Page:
wf = theano.function([], warp_func(X.flatten(), a,b,c))()
plt.plot(X, wf); plt.xlabel("X"); plt.ylabel("warp_func(X)"); plt.title("Warping function of X");

K = theano.function([], cov(X))()
plot_cov(X, K, False)


### Periodic¶

The WarpedInput kernel can be used to create the Periodic covariance. This covariance models functions that are periodic, but are not an exact sine wave (like the Cosine kernel is).

The periodic kernel is given by

$k(x, x') = \exp\left( -\frac{2 \sin^{2}(\pi |x - x'|\frac{1}{T})}{\ell^2} \right)$

Where T is the period, and $$\ell$$ is the lengthscale. It can be derived by warping the input of an ExpQuad kernel with the function $$\mathbf{u}(x) = (\sin(2\pi x \frac{1}{T})\,, \cos(2 \pi x \frac{1}{T}))$$. Here we use the WarpedInput kernel to construct it.

The input X, which is defined at the top of this page, is 2 “seconds” long. We use a period of $$0.5$$, which means that functions drawn from this GP prior will repeat 4 times over 2 seconds.

In [27]:

def mapping(x, T):
c = 2.0 * np.pi * (1.0 / T)
u = tt.concatenate((tt.sin(c*x), tt.cos(c*x)), 1)
return u

with pm.Model() as model:
T = 0.5
l = 1.5
# note that the input of the covariance function taking
#    the inputs is 2 dimensional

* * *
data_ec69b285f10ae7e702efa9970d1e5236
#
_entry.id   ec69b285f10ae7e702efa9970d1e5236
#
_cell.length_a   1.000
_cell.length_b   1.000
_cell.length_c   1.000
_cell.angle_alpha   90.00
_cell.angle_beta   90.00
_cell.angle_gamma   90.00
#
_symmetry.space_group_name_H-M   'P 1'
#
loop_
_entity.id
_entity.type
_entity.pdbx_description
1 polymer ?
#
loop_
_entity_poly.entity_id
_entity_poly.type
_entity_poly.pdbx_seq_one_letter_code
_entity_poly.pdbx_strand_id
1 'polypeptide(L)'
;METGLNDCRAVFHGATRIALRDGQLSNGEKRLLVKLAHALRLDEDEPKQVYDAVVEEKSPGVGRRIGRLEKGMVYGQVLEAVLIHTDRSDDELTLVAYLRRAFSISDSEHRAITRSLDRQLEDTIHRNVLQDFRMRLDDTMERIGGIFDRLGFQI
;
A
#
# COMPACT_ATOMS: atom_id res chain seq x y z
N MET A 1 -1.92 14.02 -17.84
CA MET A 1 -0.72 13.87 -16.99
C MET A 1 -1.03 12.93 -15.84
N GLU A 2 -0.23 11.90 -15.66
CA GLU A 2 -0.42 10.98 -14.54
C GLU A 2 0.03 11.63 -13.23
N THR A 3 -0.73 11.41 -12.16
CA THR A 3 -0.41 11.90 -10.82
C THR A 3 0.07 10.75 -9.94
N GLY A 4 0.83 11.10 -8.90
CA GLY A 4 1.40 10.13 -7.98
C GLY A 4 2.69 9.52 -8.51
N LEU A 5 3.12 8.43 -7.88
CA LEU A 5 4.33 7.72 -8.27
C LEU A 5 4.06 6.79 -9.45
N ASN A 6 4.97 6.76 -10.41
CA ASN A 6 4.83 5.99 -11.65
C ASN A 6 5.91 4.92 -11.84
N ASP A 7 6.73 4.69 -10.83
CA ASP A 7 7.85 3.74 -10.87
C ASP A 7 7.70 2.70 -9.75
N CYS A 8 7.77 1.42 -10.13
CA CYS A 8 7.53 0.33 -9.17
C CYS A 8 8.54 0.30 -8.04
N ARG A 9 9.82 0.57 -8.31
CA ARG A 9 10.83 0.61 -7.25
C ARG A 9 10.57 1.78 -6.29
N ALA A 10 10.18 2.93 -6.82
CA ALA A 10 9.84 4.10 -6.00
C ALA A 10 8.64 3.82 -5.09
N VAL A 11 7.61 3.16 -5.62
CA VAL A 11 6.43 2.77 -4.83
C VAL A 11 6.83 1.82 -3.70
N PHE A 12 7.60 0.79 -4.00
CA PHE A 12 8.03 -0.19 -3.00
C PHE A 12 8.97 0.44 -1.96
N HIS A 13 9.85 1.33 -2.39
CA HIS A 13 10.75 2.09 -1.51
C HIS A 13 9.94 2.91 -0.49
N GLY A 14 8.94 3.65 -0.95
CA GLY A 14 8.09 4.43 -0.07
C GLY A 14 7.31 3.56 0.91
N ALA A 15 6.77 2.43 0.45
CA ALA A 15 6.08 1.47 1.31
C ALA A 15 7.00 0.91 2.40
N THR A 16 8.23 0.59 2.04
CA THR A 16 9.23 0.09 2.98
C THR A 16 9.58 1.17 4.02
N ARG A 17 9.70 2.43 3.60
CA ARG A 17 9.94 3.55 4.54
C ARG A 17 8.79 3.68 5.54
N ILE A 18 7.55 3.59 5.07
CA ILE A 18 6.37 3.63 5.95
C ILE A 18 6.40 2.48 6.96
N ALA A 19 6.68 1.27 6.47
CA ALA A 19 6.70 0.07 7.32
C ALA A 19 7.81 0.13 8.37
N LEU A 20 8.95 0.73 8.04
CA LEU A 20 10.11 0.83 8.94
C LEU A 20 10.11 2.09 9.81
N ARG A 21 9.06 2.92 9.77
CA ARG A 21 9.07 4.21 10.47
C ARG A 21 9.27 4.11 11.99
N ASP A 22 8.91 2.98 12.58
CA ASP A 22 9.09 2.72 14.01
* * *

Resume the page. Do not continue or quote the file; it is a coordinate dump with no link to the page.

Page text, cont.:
cov = pm.gp.cov.WarpedInput(1, cov_func=cov_exp,
warp_func=mapping,
args=(T, ))
K = theano.function([], cov(X))()
plot_cov(X, K, False)


### Locally Periodic (Gabor)¶

Similarly, we can construct a locally periodic, or Gabor, covariance function by multiplying our periodic kernel with a different stationary covariance function.

In [30]:

with pm.Model() as model:
T = 0.5
l = 1.5
l_local = 1.0
cov_per = pm.gp.cov.WarpedInput(1, cov_func=cov_exp,
warp_func=mapping,
args=(T, ))
cov = cov_per * pm.gp.cov.Matern52(1, l_local)
K = theano.function([], cov(X))()
plot_cov(X, K, False)


## Gibbs¶

The Gibbs covariance function applies a positive definite warping function to the lengthscale. Similarly to WarpedInput, the lengthscale warping function can be specified with parameters that are either fixed or random variables.

In [31]:

def tanh_func(x, x1, x2, w, x0):
"""
l1: Left saturation value
l2: Right saturation value
lw: Transition width
x0: Transition location.
"""
return (x1 + x2) / 2.0 - (x1 - x2) / 2.0 * tt.tanh((x - x0) / w)

with pm.Model() as model:
l1 = 0.05
l2 = 0.6
lw = 0.4
x0 = 1.0
cov = pm.gp.cov.Gibbs(1, tanh_func, args=(l1, l2, lw, x0))

wf = theano.function([], tanh_func(X, l1, l2, lw, x0))()
plt.plot(X, wf); plt.ylabel("tanh_func(X)"); plt.xlabel("X"); plt.title("Lengthscale as a function of X");

K = theano.function([], cov(X))()
plot_cov(X, K, False)